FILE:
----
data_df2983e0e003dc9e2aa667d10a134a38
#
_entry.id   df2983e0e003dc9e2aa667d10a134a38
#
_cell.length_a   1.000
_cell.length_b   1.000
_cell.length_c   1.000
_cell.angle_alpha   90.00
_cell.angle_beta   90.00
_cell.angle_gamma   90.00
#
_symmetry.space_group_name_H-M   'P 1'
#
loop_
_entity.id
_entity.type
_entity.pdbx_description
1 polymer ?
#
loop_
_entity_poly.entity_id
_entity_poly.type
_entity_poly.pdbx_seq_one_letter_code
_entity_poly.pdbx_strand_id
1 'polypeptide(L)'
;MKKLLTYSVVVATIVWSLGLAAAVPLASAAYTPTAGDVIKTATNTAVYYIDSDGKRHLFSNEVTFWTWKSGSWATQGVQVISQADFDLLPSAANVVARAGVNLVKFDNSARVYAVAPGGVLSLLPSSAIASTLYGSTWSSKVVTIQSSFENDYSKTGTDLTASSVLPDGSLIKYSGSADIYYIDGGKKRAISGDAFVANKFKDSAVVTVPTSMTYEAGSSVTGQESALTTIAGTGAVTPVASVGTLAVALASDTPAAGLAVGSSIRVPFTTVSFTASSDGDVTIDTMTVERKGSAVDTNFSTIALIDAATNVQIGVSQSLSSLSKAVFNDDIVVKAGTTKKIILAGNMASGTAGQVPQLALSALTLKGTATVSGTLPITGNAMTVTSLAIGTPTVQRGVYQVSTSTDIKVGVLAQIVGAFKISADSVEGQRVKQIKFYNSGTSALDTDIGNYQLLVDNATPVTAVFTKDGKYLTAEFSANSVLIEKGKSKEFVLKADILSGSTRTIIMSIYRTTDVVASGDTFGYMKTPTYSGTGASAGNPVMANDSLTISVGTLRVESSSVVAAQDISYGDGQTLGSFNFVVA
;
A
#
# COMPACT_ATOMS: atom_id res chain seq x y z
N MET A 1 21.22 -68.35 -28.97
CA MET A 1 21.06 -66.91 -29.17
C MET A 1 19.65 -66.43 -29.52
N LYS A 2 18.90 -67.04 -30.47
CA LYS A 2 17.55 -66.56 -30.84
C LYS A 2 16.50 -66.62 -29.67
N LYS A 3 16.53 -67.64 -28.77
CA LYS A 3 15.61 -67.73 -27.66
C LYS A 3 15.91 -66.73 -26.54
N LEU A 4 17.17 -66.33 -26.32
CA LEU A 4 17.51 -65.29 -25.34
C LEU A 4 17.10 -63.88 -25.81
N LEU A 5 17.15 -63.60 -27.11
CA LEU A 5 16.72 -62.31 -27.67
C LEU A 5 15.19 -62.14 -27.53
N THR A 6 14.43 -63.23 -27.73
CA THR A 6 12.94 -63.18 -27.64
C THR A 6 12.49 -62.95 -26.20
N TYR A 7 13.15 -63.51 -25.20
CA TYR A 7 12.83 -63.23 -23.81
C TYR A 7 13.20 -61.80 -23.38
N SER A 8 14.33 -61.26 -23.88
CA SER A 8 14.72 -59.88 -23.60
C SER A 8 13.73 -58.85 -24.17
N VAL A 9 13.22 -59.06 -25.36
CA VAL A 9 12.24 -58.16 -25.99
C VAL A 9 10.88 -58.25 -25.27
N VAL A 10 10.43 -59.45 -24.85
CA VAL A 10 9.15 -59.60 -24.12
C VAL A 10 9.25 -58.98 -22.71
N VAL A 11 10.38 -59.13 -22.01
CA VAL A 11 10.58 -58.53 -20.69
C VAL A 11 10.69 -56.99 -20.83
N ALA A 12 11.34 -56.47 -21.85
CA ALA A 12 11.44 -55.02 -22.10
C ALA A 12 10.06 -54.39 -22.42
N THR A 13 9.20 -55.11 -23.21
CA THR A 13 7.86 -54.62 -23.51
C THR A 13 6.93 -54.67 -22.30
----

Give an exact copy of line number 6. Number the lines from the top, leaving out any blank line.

_cell.length_b   1.000